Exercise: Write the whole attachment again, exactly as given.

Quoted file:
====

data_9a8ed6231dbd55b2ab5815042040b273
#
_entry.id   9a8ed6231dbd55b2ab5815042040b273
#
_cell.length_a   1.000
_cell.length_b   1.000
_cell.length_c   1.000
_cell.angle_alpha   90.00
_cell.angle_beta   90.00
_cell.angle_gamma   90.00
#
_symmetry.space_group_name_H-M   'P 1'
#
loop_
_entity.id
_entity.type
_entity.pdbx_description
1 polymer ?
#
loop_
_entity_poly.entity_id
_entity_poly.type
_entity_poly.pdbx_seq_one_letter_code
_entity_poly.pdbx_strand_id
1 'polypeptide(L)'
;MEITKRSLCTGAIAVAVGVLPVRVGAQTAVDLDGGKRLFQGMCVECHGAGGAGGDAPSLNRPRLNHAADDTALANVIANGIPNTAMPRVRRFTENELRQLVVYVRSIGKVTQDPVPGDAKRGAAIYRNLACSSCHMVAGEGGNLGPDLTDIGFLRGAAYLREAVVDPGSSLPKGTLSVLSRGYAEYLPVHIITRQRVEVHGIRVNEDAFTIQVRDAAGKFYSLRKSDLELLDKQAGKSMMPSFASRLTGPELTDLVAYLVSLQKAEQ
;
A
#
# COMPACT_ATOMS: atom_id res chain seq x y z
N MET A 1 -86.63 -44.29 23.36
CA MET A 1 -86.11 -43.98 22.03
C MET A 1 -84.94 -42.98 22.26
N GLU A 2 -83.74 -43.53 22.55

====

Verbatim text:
data_9a8ed6231dbd55b2ab5815042040b273
#
_entry.id   9a8ed6231dbd55b2ab5815042040b273
#
_cell.length_a   1.000
_cell.length_b   1.000
_cell.length_c   1.000
_cell.angle_alpha   90.00
_cell.angle_beta   90.00
_cell.angle_gamma   90.00
#
_symmetry.space_group_name_H-M   'P 1'
#
loop_
_entity.id
_entity.type
_entity.pdbx_description
1 polymer ?
#
loop_
_entity_poly.entity_id
_entity_poly.type
_entity_poly.pdbx_seq_one_letter_code
_entity_poly.pdbx_strand_id
1 'polypeptide(L)'
;MEITKRSLCTGAIAVAVGVLPVRVGAQTAVDLDGGKRLFQGMCVECHGAGGAGGDAPSLNRPRLNHAADDTALANVIANGIPNTAMPRVRRFTENELRQLVVYVRSIGKVTQDPVPGDAKRGAAIYRNLACSSCHMVAGEGGNLGPDLTDIGFLRGAAYLREAVVDPGSSLPKGTLSVLSRGYAEYLPVHIITRQRVEVHGIRVNEDAFTIQVRDAAGKFYSLRKSDLELLDKQAGKSMMPSFASRLTGPELTDLVAYLVSLQKAEQ
;
A
#
# COMPACT_ATOMS: atom_id res chain seq x y z
N MET A 1 -86.63 -44.29 23.36
CA MET A 1 -86.11 -43.98 22.03
C MET A 1 -84.94 -42.98 22.26
N GLU A 2 -83.74 -43.53 22.55